Two very different presentations met in the panel on education and learning. ANDREA GUTENBERG (Cologne) gave an insight into scientific research on foreign language learning in relation to gender and queer studies. Gutenberg showed that gender issues are often marginalized in English teaching, but that at the same time there are new impulses from Queer Theory that offer application-oriented methods for teachers. URSULA KESSELS (Cologne) presented the results of various studies on identity regulation, which show that certain school subjects are strongly associated with gender-specific characteristics. The differences between the disciplinary approaches were visible in the contrast between Kessel's empirical methods and Gutenberg's theoretically informed, but also practice-oriented lecture. Unfortunately, CHRISTINE GARBE was not present to present her lecture on the basics and outlines of a gender-sensitive curriculum that could have provided a further pedagogical perspective on the empirics of psychological research.

The last panel on the subject of masculinity was very varied and connected such diverse things as historical perspectives on early German cinema, high school students around 1900, and the role of the American West in 19th-century African American masculinities. The panel began with an introduction to critical masculinity studies by BRITT DAHMEN (Cologne), the host of this panel. As a replacement for the lecture by NORBERT FINZSCH (Cologne), who could not be present, CHRISTIANE KÖNIG (Cologne) presented her habilitation project, in which she examines queer masculinities in German cinema from the perspective of media cultural studies. One would have wished for more time to ask questions, especially since König is still in the exciting initial phase of her project. WOLFGANG GIPPERT (Cologne) then presented the "overburdening debate" in the German Empire, a debate about the strenuous and in part immoral conditions at the grammar schools, which around 1900 triggered approaches from various fields. Gippert combined this educational crisis with a "crisis of masculinity" at the turn of the century. However, the connection remained a marginal note, and the critical points for studies of masculinity accordingly remained implicit. DOMINIK OHREM (Cologne) presented his project on Afro-American constructions of masculinity and the role of the frontier. Unfortunately, Ohrem could not explain all of his points due to lack of time, which was a pity especially with regard to his historical documents and pictures.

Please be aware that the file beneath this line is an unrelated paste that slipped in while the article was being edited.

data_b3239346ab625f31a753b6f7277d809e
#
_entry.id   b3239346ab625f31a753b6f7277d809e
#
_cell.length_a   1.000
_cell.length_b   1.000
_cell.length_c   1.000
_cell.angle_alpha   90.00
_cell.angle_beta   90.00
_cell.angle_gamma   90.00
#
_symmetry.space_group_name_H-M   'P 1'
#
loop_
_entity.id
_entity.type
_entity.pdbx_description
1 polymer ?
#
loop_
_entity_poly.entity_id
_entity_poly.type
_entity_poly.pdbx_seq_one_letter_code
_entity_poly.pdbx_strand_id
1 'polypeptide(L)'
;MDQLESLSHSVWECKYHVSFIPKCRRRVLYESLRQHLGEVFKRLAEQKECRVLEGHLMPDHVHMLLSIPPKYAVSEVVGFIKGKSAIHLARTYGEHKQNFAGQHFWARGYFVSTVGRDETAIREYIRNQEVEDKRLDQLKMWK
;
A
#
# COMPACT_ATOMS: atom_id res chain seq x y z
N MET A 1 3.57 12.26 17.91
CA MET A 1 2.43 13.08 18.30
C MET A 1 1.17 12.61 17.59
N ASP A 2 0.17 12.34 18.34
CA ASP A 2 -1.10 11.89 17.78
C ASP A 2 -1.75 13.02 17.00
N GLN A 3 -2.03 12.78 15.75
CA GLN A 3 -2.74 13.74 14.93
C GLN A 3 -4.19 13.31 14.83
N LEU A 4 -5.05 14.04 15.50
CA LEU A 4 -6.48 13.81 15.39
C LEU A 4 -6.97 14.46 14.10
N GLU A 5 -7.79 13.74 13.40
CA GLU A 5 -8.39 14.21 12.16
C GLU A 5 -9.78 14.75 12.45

The "Input" session, in which qualification works were presented, gave an insight into three projects from three very different areas. JOHANNES BREUER presented the results of his analysis of The Rocky Horror Picture Show with queer perspectives, with an emphasis on power relations and their impact on the diegetic level of film and on the extra-diegetic level of the media. BERIT VÖLZMANN is doing her doctorate on gender discrimination in economic advertising and showed through her legal argumentation how sexist advertising is also legally discriminatory. KATHARINA DESERNO presented her project to Lisa Cristiani, the first female cellist to appear in public. With the help of a profound knowledge of music history, Deserno showed how Cristiani included 19th century discourses in her diaries that were strongly informed by gender normativity.

The two days were full of projects, ideas and wishes for the future of GeStiK, so that one can look forward to the next opportunity to talk again intensively about Gender Studies in Cologne. Despite some fundamental differences, the lectures showed that gender as a complex of questions affects all disciplines. GeStiK will hopefully continue to offer forums where projects on gender from various fields can be presented and where more in-depth discussions can take place on topics that unfortunately could not be discussed in detail at the founding conference - such as post-categorial anti-discrimination or intersectionality.

Japhet Johnstone